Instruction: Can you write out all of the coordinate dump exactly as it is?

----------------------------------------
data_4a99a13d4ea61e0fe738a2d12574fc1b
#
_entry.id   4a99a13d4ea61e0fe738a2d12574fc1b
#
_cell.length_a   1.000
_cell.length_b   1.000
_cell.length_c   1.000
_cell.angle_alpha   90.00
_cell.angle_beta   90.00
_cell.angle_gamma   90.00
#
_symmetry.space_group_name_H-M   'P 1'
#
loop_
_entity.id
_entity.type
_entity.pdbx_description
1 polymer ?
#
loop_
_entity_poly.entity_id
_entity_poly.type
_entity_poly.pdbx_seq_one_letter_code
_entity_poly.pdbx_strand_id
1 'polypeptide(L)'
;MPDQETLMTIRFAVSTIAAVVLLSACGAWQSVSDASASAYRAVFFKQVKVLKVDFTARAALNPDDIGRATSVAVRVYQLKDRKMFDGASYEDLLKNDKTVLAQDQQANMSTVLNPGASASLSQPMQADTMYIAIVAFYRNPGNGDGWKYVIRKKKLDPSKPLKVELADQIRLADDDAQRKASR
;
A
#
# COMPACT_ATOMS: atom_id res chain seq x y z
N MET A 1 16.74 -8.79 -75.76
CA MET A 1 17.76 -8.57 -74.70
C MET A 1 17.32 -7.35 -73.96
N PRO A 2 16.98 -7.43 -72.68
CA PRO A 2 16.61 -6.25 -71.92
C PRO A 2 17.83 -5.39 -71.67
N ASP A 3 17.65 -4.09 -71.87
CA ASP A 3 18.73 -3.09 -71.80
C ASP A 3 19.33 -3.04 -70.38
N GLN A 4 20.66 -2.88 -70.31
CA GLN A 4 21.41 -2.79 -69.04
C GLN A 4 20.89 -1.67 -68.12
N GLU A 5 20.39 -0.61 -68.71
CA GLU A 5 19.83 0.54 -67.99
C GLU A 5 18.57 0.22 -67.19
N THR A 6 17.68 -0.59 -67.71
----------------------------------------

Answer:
data_4a99a13d4ea61e0fe738a2d12574fc1b
#
_entry.id   4a99a13d4ea61e0fe738a2d12574fc1b
#
_cell.length_a   1.000
_cell.length_b   1.000
_cell.length_c   1.000
_cell.angle_alpha   90.00
_cell.angle_beta   90.00
_cell.angle_gamma   90.00
#
_symmetry.space_group_name_H-M   'P 1'
#
loop_
_entity.id
_entity.type
_entity.pdbx_description
1 polymer ?
#
loop_
_entity_poly.entity_id
_entity_poly.type
_entity_poly.pdbx_seq_one_letter_code
_entity_poly.pdbx_strand_id
1 'polypeptide(L)'
;MPDQETLMTIRFAVSTIAAVVLLSACGAWQSVSDASASAYRAVFFKQVKVLKVDFTARAALNPDDIGRATSVAVRVYQLKDRKMFDGASYEDLLKNDKTVLAQDQQANMSTVLNPGASASLSQPMQADTMYIAIVAFYRNPGNGDGWKYVIRKKKLDPSKPLKVELADQIRLADDDAQRKASR
;
A
#
# COMPACT_ATOMS: atom_id res chain seq x y z
N MET A 1 16.74 -8.79 -75.76
CA MET A 1 17.76 -8.57 -74.70
C MET A 1 17.32 -7.35 -73.96
N PRO A 2 16.98 -7.43 -72.68
CA PRO A 2 16.61 -6.25 -71.92
C PRO A 2 17.83 -5.39 -71.67
N ASP A 3 17.65 -4.09 -71.87
CA ASP A 3 18.73 -3.09 -71.80
C ASP A 3 19.33 -3.04 -70.38
N GLN A 4 20.66 -2.88 -70.31
CA GLN A 4 21.41 -2.79 -69.04
C GLN A 4 20.89 -1.67 -68.12
N GLU A 5 20.39 -0.61 -68.71
CA GLU A 5 19.83 0.54 -67.99
C GLU A 5 18.57 0.22 -67.19
N THR A 6 17.68 -0.59 -67.71